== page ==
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Mixed results for emerging Europe in new WEF Global Competitiveness Report

The World Economic Forum’s (WEF) latest Global Competitiveness Report shows that much of emerging Europe continues to lag behind the rest of the continent.

“The greatest disparities in the region [Europe] lie in national innovation ecosystems, with countries in Eastern Europe and the Balkans lacking basic innovation infrastructure, while countries such as Germany and Switzerland set the global standards for innovation,” reads the report.

The most competitive country in emerging Europe is the Czech Republic in 29th position, the same as in 2017. Estonia is not far behind in 32nd, with Slovenia in 35th. Bulgaria remains in 51st position, ahead of its Balkan counterparts: Romania is one place below, Serbia is in 65th, Montenegro – 71st, Albania – 76th, Macedonia – 84th and Bosnia and Herzegovina – 91st. Bulgaria is even ahead of Greece and Turkey, who took 57th and 61st places respectively.

The criteria in which Bulgaria does best is ICT Adoption, ranking 30th globally, and Innovation Capability, ranking 48th. However, Bulgaria performed poorly in Health (70th) and Financial System, 71st.

Despite ranking a modest 69th overall, Azerbaijan can at least boast that it performs best out of all  countries from the Commonwealth of Independent States (CIS) for the Protection of Intellectual Property. The CIS is a regional intergovernmental organisation of 10 post-Soviet republics in Eurasia formed following the dissolution of the Soviet Union.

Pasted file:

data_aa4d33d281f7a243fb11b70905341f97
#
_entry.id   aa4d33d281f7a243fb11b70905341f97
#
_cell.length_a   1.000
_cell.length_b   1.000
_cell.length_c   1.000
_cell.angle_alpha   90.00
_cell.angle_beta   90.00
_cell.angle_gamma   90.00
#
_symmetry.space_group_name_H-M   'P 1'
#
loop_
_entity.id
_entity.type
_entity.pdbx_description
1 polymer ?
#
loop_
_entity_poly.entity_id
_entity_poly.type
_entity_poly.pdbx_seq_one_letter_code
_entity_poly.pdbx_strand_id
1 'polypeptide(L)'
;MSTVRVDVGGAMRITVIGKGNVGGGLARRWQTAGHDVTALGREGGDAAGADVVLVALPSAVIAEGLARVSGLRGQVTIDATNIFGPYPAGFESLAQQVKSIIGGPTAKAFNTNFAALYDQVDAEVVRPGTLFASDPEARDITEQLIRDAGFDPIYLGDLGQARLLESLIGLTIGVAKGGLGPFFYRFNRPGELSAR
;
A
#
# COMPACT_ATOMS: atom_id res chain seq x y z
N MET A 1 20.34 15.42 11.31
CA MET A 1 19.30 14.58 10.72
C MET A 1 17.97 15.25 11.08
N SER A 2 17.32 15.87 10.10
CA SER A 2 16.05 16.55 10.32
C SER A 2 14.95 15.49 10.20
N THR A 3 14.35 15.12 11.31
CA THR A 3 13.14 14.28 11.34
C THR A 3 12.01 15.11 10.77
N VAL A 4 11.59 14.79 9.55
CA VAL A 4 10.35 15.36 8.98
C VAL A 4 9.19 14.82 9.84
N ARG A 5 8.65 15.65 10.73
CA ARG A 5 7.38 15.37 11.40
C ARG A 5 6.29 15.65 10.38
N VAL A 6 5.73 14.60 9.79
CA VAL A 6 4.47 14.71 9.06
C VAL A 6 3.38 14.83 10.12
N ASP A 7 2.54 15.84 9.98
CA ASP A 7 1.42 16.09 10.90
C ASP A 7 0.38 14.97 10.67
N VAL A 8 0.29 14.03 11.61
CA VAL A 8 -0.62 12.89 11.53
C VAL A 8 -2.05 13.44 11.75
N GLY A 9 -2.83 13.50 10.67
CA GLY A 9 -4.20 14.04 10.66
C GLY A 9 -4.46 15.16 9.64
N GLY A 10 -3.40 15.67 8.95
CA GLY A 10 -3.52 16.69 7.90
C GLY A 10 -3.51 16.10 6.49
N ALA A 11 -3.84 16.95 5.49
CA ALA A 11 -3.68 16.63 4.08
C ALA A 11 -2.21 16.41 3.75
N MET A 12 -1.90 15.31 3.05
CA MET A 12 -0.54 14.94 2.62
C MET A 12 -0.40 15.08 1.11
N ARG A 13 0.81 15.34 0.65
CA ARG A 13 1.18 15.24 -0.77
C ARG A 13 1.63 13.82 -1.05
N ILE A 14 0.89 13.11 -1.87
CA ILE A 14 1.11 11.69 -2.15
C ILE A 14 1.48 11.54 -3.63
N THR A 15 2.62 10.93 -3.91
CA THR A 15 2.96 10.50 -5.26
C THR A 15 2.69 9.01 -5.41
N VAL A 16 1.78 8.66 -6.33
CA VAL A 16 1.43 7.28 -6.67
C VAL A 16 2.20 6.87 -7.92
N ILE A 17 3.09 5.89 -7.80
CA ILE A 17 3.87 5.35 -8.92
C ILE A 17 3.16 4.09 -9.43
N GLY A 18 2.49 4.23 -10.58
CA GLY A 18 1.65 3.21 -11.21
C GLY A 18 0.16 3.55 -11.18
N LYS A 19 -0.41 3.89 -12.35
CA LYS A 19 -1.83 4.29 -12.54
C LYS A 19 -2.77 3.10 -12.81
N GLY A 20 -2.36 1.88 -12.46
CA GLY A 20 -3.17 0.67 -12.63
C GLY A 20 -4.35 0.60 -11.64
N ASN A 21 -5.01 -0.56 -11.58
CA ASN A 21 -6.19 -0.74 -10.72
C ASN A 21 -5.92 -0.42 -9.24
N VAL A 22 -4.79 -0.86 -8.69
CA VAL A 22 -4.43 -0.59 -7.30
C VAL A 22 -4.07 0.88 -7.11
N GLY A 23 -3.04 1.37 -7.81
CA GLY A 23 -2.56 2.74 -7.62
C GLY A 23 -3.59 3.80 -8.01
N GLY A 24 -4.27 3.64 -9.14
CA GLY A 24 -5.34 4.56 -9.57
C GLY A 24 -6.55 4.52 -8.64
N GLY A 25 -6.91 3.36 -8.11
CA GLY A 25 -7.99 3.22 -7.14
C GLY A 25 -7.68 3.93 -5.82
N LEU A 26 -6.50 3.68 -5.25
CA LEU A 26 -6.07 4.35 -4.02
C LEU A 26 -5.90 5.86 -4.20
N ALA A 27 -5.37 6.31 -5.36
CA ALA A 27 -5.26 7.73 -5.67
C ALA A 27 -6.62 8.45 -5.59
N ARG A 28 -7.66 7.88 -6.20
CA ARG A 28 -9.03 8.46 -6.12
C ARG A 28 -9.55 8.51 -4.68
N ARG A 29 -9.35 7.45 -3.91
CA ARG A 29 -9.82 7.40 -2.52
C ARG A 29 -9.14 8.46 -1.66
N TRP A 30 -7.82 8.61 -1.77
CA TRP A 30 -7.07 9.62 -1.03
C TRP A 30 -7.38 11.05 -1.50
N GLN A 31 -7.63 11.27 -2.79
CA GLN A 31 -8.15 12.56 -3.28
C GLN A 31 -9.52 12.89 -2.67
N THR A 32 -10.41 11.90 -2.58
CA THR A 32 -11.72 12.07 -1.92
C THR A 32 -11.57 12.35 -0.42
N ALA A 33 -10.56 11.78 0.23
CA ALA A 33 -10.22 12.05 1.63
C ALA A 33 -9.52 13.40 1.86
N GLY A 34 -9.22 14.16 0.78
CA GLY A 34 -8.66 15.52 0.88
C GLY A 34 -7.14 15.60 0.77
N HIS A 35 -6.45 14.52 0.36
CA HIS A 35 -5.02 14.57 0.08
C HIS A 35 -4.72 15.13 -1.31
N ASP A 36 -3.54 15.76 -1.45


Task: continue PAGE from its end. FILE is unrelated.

“When it comes to competitiveness, Europe is a story of contrasts, with four distinct groups: a very competitive north-west, including Switzerland; a relatively competitive south-west, led by France; a rising northeast region, led by Poland, Czech Republic and the Baltic countries, which rank on par with or higher than several Western European economies on several aspects of competitiveness; and the south-eastern region—in particular, the Balkan countries—which lags behind the other groups,” states the report.

The Report goes on to add: “The consequences of the 2007-2010 financial crisis still linger in the form of broken trust between a large part of the European electorate and the continent’s political elites—and more concretely in the form of continued overleveraged government balance sheets. Added fragility comes from continuing shifts in political alignment and ideology, with the appearance of a growing voter base for populist parties across Europe. In addition, Brexit remains unresolved.”